My father wanted another piece. He indicated this by looking over at the stove, where two lonely pieces resided. Without acknowledging that I knew he wanted more, I put them in the fridge. Then it was another battle to get him to take his pills. Over and over during the meal I'd put the shot glass with his pills into his hand and said "you have to take these" and he'd say "yeah" and put it down. Now the meal was done and the pills were in the shot glass and not in Bob. "Take the pills." "Yeah." "You have to take these pills." "Yeah." Finally my husband got him to take them, I don't know how.
We went into the living room to watch movies. My mom has HBO so we watched some HBO On Demand stuff. Of course my dad didn't like any of it and complained mightily and grumbled and wandered around the house. He came back in with his hands smeared with blood. "Look." He showed us his bloody hands. We cleaned them with a wet cloth but couldn't find the wound. Then my husband saw that my dad's leg was bleeding. So we cleaned his knee and applied a bandaid. Within a few minutes he started digging at the skin on his knee just beneath the bandaid. He'd pull off a chunk of skin and put it on the coffee table. He'd switch to his other knee, and then to either hand, just making these macabre little piles of flesh. (It reminded me a little of an old George Carlin skit, where he talks about hoarding his scabs.) We'd say "stop picking" and then go back to the movie and a minute later he'd be digging. And no, these weren't scabs, these were flesh, tiny chunks of living flesh gouged off by his nails. It was gross beyond words. He would watch the movie for a minute, captivated by a space battle (Serenity) or wizard battle (Harry Potter and the Goblet of Fire), or a fat girl (Date Movie) and then lose interest, muttering how he didn't like it.
And if there was a way to entertain him, I would have done it. Even if I put on a baseball game (and yeah, I could have) he'd still rip his flesh, fart and fall asleep (the holy trinity of F's). So why can't I at least be entertained if he's not going to be?
I guess none of this is really exciting, but it's real life. It's not like the movies, where the person suddenly "gets better" for a few magical moments and knows and remembers everyone (my main beef with movies like The Notebook). It's a long slow slide into oblivion, with no brakes.


Patty McNally Doherty said...

Dear Bert,

What an awful time for you. And your mom. And your poor father. And your husband. And your pets. Truly so awful and yet so familiar, not that knowing that helps.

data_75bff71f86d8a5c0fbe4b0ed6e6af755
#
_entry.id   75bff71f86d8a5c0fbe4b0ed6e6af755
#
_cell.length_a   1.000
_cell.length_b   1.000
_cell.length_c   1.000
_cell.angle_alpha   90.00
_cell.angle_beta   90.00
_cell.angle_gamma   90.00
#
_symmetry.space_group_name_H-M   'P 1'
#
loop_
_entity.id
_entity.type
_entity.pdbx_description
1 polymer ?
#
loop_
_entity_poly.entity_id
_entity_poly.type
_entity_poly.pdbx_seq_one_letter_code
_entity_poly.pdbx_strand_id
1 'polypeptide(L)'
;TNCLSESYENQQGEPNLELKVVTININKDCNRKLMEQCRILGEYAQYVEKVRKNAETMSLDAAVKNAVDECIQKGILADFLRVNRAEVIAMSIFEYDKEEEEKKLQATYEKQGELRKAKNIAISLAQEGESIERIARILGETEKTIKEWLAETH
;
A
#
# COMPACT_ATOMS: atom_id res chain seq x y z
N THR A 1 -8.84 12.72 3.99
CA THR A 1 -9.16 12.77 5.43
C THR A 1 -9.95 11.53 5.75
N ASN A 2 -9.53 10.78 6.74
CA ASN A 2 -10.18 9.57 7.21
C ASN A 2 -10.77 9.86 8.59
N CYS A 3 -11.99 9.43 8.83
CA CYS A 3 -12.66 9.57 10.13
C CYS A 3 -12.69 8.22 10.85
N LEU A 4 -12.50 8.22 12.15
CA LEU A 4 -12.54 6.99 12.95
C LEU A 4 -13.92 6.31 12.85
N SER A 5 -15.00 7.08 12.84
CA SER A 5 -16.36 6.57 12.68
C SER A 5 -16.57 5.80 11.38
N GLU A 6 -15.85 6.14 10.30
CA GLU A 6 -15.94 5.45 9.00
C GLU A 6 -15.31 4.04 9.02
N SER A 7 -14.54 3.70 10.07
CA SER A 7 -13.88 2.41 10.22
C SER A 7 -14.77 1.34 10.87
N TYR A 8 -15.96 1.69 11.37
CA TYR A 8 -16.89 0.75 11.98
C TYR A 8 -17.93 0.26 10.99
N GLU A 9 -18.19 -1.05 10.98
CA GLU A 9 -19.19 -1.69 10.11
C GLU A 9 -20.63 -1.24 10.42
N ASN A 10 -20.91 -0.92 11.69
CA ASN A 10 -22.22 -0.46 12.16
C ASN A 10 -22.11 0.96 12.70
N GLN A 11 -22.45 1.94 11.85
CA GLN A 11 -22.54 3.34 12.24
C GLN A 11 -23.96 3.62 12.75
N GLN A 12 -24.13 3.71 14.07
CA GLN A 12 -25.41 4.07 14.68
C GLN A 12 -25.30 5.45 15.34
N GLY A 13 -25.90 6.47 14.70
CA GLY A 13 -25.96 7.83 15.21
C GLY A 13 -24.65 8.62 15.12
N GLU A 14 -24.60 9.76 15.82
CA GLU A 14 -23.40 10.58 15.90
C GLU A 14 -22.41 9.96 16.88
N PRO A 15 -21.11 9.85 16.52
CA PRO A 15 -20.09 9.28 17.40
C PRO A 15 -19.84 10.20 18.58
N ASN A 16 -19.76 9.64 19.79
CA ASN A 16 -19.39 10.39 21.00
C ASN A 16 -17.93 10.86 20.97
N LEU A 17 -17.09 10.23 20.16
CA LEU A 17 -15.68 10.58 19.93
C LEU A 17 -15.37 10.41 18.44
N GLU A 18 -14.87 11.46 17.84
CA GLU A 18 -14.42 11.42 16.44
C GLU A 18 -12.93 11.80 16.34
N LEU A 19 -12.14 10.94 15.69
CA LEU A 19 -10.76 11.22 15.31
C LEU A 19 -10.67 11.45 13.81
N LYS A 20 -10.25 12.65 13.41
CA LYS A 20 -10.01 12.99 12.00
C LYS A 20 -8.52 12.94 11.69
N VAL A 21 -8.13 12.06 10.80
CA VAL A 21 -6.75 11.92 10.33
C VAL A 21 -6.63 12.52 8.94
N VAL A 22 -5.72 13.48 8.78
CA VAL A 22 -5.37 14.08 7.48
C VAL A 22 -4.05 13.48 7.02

I agree with your final point. There is a tendency to romanticize Alzheimer's disease - in books, film, and even some blogs. Those who have lived through it will tell you, there is NOTHING at any time that even closely resembles anything that isn't horrific.

Sure there are some absolutely hysterically funny incidents, but it is the kind of laugh that could just as easily be a cry.

We need a cure for this disease. Now.


Mauigirl said...

It was nice you went over to stay with your dad so your mom could get out for a break. I know that is so hard for the caregiver, to ever get time for themselves. I'm sure it was very stressful for you though. My father didn't pick at his flesh but he obsessively ripped up paper. He also did the getting up in the middle of the night and getting dressed thing, although he would just stay up, not go back to bed. It's so hard to watch the deterioration.

Anonymous said...

Thank you for your posts. I just found them and because of them I have found the strength to finally accept my own father's diagnosis. After reading all your posts, I sat and cried and mourned the inevitable loss of my dad. I wept for my mom who will have to go through this at his side.

My own situation is similar to yours. We just got his diagnosis and I am 35 and he is 63. My father seems to be in the very early stages so I cling the fact that I get to keep my dad for a few more years. I plan to make the most of the time I have while he is still the dad I know.

Marvel said...

We're in the same sinking boat Bert. However, here are a few ideas for keeping your father's hands busy.

1. Give him a "lovey". For men, a teddy bear or stuffed dog is appropriate, especially if they had one as a child.

2. Grandma stays busy with word search puzzles. We get the large print ones and always have a new one handy.

3. Try a more simplistic version of his old hobbies. Did he build models? Tie knots?

4. Give him "paperwork" to do. Perhaps working in a scrapbook.

5. Some people respond to textures. All you would need to do is give him pieces of fabric. (Keep some in reserve.)

Sending virtual hugs and positive thoughts!